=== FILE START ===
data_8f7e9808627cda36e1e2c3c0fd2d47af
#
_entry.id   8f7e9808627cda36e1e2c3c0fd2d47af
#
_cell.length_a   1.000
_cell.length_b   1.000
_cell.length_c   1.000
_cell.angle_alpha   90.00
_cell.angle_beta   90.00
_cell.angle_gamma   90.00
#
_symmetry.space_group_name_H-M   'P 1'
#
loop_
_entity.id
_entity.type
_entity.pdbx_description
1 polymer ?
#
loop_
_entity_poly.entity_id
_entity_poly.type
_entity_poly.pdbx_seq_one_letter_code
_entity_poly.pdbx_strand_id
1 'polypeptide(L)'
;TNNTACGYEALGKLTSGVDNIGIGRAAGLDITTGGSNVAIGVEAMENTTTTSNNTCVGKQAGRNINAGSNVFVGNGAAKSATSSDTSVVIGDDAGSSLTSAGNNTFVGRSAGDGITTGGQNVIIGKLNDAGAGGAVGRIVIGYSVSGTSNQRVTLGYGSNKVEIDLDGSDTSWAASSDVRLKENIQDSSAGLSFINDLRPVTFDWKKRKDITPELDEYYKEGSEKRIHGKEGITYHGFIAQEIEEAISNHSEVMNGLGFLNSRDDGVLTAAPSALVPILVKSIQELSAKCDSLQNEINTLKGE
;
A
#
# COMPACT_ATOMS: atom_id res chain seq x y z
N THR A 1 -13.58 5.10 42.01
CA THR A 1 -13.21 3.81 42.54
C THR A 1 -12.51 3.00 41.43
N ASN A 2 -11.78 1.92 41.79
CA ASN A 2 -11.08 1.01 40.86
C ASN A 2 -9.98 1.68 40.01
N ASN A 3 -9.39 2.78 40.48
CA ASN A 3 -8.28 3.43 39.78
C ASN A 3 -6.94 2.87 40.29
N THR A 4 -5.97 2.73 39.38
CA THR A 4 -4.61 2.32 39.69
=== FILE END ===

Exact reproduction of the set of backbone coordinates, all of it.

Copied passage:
data_8f7e9808627cda36e1e2c3c0fd2d47af
#
_entry.id   8f7e9808627cda36e1e2c3c0fd2d47af
#
_cell.length_a   1.000
_cell.length_b   1.000
_cell.length_c   1.000
_cell.angle_alpha   90.00
_cell.angle_beta   90.00
_cell.angle_gamma   90.00
#
_symmetry.space_group_name_H-M   'P 1'
#
loop_
_entity.id
_entity.type
_entity.pdbx_description
1 polymer ?
#
loop_
_entity_poly.entity_id
_entity_poly.type
_entity_poly.pdbx_seq_one_letter_code
_entity_poly.pdbx_strand_id
1 'polypeptide(L)'
;TNNTACGYEALGKLTSGVDNIGIGRAAGLDITTGGSNVAIGVEAMENTTTTSNNTCVGKQAGRNINAGSNVFVGNGAAKSATSSDTSVVIGDDAGSSLTSAGNNTFVGRSAGDGITTGGQNVIIGKLNDAGAGGAVGRIVIGYSVSGTSNQRVTLGYGSNKVEIDLDGSDTSWAASSDVRLKENIQDSSAGLSFINDLRPVTFDWKKRKDITPELDEYYKEGSEKRIHGKEGITYHGFIAQEIEEAISNHSEVMNGLGFLNSRDDGVLTAAPSALVPILVKSIQELSAKCDSLQNEINTLKGE
;
A
#
# COMPACT_ATOMS: atom_id res chain seq x y z
N THR A 1 -13.58 5.10 42.01
CA THR A 1 -13.21 3.81 42.54
C THR A 1 -12.51 3.00 41.43
N ASN A 2 -11.78 1.92 41.79
CA ASN A 2 -11.08 1.01 40.86
C ASN A 2 -9.98 1.68 40.01
N ASN A 3 -9.39 2.78 40.48
CA ASN A 3 -8.28 3.43 39.78
C ASN A 3 -6.94 2.87 40.29
N THR A 4 -5.97 2.73 39.38
CA THR A 4 -4.61 2.32 39.69